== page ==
Russia’s nuclear threat has worked
8 Jun 2022|

The war in Ukraine has reasserted the relevance of nuclear weapons as a major deterrent in global conflicts. For the first time since the end of the Cold War, a great power has publicly threatened to deploy tactical nuclear weapons. And the threat worked: the West has been carefully calibrating its arms supply to Ukraine in order to avoid giving Russia reason to resort to nuclear escalation. Russia’s unprovoked invasion of Ukraine wouldn’t have happened had Ukraine not surrendered its nuclear arsenal under the 1994 Budapest Memorandum on Security Assurances, which included American and Russian guarantees to respect and defend its territorial integrity.

Revolutionary powers such as North Korea and Iran have watched these developments closely. For Iran, a rising Shia power, its nuclear program represents an insurance policy against the surrounding Sunni powers, all allies of Israel and the United States. North Korea’s nuclear logic isn’t much different.

There are few realistic options for stemming the trend towards nuclear proliferation. One development that would make a difference would be for the five big nuclear powers to lead by example and start reducing their arsenals drastically. The obstacle here arises from the disparity between American conventional military might and that of China and Russia. For France and Britain, meanwhile, maintaining nuclear weapons is an issue of status.

If leaders of the calibre of Ronald Reagan and Mikhail Gorbachev—capable of overruling their respective security establishments—re-emerged, they could potentially lead such a non-proliferation movement. But such leadership doesn’t seem to be imminent.

Another possibility would be to establish a zone free of weapons of mass destruction in the Middle East. But that could happen only if agreements were reached on the major conflicts in the region, and Israel surrendered its supposed nuclear capabilities.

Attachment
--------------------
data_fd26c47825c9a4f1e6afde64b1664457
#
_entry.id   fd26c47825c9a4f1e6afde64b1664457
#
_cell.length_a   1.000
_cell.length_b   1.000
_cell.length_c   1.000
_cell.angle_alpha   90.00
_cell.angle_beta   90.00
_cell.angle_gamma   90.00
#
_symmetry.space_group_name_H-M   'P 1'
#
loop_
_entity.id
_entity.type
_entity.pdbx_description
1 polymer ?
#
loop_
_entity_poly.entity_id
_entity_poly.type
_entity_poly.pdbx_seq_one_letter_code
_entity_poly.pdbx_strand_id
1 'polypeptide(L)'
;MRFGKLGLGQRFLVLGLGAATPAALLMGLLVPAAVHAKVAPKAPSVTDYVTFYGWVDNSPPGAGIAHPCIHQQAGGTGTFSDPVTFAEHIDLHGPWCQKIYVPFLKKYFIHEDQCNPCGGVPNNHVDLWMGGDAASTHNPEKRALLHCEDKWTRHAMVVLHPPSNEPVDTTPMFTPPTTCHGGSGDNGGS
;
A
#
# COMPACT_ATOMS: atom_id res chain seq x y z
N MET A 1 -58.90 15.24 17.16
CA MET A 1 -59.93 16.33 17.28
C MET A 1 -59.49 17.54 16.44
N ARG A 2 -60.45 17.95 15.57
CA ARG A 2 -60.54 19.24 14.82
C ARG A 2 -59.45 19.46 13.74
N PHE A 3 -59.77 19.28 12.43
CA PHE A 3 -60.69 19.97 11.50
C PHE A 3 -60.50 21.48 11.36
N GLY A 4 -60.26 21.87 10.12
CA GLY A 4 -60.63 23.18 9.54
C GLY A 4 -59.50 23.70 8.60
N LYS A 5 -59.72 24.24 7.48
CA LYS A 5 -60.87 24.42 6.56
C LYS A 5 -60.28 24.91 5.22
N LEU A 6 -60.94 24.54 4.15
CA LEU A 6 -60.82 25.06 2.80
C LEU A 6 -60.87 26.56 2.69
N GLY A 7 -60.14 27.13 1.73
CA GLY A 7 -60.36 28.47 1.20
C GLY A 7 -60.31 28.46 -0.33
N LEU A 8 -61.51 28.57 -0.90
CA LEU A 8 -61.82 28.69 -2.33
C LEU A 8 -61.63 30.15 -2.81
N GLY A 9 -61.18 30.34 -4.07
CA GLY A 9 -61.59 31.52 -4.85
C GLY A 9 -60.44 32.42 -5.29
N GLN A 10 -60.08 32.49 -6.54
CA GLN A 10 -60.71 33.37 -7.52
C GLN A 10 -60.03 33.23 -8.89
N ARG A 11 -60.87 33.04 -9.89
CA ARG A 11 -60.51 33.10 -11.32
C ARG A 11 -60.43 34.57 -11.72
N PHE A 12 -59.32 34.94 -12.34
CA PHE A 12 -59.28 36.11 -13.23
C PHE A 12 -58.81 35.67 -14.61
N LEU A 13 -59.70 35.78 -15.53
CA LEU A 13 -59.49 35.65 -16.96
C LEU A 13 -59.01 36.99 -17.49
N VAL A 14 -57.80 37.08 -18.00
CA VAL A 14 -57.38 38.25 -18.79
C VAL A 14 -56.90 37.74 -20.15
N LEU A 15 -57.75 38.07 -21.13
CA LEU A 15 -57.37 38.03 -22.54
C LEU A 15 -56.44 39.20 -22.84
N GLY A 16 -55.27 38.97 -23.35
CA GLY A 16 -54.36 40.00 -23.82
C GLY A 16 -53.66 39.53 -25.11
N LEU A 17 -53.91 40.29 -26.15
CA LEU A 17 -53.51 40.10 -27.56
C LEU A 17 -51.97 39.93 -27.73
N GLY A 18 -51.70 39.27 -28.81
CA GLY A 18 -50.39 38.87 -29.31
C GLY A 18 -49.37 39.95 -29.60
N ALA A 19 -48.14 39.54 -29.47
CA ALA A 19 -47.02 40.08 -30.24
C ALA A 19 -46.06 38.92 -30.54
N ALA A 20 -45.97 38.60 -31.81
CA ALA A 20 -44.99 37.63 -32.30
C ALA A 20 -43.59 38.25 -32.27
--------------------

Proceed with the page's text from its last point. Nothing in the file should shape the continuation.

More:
I’m not optimistic about any of these scenarios. Ultimately, however, whether a regime has nuclear weapons isn’t the main issue. It’s the nature of the regime that counts.

Ukraine made a mistake in entering negotiations with Russia at a very early stage of the war, when the impression was still that Russia’s military was unstoppable. A mutually harmful deadlock offers a better opportunity to reach a peace agreement. Unless Russia introduces nuclear weapons into the equation, we may be nearing such a deadlock, owing partly to the fact that the US and its allies have wisely calibrated their arms supply to prevent a Ukrainian defeat while not provoking Russia to escalate.

The Ukrainians should not enter negotiations if the price of admission is accepting Russia’s demand that they not join NATO. This should be a concession in a negotiating process, not a precondition to it.

That said, as I’ve argued recently, peace is about equilibrium and stability, not justice. The just outcome—Russia’s full withdrawal from Ukraine and reversal of its annexation of Crimea—would be political suicide for Putin and a tremendous setback for Russia’s international standing. Far from being a cooperative participant in a European security system, a defeated Russia, as a humiliated nuclear-armed superpower, would pose an enduring threat to it.

Western powers should be part of the peace process, not only because they are part of the conflict, but also because they are the ones with the power to compensate Russia for any concessions it makes. That compensation should come in the form of a European security system that addresses key Russian concerns and upholds the neutrality and territorial integrity of Ukraine, Moldova and Georgia. Finally, to deal with Ukraine’s dual identity, the ethnic Russian regions of Donetsk and Luhansk would have to enjoy significant autonomy within a federal state, as was stipulated by the 2015 Minsk II settlement.

For far too long, Europe has remained comfortably embedded in a ‘post-historical’ world, while outsourcing its security to American taxpayers. The war in Ukraine marks the end of the myth that history ‘ended’ with the end of the Cold War and the dissolution of the Soviet Union. It also vindicates the Latin adage, Si vis pacem, para bellum (‘If you want peace, prepare for war’). A strong and united NATO would help secure peace.

But any European security architecture that emerges from the Ukraine war must include buffer areas between Russia and NATO. Ukraine, which will probably have to abandon its aspirations for NATO membership as part of any peace settlement, should be one such zone. Sweden and Finland, with its 1,340-kilometre border with Russia, should be two more. The alternative is a long border in a permanent state of friction, war or the imminent threat of war.

For the foreseeable future, peace must be based on disengagement. The end of Europe’s dependence on Russian energy would contribute to peace, as it would force Russia to diversify its economic model, increase Russia’s stake in global stability, and drive the country to become a more active participant in the global economy.